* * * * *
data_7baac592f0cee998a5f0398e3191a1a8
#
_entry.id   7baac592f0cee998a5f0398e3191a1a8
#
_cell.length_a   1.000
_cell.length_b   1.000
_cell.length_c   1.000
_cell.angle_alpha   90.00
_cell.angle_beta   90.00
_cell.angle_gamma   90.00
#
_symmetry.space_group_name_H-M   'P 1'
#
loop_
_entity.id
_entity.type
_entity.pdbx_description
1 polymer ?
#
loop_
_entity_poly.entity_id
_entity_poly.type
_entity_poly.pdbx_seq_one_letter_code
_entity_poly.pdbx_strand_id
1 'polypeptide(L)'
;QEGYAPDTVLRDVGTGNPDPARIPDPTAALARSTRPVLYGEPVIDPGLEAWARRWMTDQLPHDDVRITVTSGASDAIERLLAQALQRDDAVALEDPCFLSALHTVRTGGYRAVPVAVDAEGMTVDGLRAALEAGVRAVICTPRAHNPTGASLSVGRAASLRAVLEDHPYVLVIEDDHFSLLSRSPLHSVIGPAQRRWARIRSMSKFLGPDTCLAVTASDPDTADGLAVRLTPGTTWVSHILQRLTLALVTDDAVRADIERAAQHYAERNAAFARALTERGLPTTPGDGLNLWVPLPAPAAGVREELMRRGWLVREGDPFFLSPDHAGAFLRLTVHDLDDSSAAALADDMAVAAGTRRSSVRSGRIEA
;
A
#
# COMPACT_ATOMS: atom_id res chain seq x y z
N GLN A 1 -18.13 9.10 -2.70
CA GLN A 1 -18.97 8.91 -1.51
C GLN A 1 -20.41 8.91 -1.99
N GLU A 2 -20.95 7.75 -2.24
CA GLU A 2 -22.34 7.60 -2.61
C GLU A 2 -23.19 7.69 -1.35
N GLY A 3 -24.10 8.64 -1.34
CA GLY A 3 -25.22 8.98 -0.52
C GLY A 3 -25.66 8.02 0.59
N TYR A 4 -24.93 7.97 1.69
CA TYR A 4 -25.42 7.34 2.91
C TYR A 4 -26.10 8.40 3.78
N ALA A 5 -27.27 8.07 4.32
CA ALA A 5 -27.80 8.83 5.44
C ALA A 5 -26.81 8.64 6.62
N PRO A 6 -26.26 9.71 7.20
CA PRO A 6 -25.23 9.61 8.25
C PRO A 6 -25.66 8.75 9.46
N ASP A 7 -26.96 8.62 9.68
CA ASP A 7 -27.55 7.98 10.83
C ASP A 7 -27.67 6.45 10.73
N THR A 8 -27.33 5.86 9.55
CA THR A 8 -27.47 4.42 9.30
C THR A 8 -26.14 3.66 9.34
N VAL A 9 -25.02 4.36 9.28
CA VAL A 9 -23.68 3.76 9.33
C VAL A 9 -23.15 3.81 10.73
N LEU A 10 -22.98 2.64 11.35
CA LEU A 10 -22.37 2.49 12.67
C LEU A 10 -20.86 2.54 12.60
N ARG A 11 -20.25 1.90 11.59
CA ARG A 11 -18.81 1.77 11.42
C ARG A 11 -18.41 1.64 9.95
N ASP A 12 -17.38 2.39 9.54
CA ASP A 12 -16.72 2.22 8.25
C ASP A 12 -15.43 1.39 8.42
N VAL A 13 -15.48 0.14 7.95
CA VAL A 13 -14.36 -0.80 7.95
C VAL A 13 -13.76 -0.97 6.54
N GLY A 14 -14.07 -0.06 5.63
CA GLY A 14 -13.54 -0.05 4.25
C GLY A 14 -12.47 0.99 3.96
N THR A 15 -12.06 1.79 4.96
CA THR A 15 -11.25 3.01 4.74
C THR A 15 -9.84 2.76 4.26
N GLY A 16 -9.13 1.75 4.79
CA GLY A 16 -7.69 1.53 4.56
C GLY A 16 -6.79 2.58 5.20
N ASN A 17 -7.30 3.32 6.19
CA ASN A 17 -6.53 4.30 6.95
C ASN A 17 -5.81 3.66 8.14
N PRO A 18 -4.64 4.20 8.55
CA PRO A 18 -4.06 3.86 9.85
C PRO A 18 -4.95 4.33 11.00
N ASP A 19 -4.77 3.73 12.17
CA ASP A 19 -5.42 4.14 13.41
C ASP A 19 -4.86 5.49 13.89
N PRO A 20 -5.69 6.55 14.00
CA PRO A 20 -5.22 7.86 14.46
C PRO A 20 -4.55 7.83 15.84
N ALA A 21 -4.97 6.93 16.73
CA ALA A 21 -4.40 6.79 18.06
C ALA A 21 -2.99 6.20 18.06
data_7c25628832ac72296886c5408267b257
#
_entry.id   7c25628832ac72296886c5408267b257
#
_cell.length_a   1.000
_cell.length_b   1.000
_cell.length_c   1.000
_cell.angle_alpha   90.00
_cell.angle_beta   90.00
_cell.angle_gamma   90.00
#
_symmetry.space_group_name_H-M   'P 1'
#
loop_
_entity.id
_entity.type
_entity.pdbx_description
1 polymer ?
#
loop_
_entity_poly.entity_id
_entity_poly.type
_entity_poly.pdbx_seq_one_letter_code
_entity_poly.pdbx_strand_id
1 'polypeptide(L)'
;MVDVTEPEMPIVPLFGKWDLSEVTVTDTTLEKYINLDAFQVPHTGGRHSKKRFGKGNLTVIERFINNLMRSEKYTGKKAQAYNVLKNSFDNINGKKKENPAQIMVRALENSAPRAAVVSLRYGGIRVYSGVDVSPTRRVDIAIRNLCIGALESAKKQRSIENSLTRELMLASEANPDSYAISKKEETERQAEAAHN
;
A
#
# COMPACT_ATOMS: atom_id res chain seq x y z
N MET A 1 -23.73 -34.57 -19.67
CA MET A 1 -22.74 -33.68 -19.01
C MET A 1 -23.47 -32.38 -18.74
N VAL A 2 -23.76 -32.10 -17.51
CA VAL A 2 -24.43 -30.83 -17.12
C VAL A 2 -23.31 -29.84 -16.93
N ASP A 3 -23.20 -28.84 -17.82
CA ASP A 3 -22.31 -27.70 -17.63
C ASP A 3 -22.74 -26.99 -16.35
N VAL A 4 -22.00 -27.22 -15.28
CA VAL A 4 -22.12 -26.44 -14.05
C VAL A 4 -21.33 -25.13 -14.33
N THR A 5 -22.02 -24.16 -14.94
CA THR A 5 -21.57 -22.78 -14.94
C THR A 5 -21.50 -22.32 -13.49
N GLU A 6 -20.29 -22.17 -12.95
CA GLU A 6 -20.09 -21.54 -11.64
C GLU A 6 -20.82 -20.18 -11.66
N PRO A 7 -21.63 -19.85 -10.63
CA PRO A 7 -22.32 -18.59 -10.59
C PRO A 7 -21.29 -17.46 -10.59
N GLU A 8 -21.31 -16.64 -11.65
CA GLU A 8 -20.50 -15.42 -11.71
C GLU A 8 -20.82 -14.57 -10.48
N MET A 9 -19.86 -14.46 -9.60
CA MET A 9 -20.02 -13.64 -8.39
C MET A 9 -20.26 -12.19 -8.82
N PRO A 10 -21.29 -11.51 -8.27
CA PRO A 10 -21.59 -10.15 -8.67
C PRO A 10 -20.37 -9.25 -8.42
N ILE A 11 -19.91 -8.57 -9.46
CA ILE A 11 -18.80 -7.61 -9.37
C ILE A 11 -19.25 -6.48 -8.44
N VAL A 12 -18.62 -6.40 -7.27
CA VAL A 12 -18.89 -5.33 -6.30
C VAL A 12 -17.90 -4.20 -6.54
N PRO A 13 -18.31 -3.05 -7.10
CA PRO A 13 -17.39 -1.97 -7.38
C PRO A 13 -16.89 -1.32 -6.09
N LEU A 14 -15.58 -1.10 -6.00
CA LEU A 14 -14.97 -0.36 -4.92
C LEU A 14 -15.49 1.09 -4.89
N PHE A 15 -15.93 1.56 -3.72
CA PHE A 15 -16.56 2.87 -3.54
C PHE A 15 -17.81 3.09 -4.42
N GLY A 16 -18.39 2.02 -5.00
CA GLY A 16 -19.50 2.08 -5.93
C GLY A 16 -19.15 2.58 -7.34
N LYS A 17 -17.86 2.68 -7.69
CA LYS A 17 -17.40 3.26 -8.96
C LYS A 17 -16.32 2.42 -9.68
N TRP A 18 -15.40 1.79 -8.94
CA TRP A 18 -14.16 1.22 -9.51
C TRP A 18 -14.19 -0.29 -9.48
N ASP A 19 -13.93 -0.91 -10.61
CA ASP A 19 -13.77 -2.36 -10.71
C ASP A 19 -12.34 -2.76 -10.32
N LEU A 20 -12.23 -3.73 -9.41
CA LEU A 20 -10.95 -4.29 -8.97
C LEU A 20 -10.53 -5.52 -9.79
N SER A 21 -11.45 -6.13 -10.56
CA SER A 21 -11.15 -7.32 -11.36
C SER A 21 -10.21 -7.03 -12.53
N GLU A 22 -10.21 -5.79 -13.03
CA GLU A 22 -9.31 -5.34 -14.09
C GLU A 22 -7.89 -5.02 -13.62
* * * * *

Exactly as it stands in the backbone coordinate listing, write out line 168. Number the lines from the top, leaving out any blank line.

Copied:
C PHE A 15 -17.81 3.09 -4.42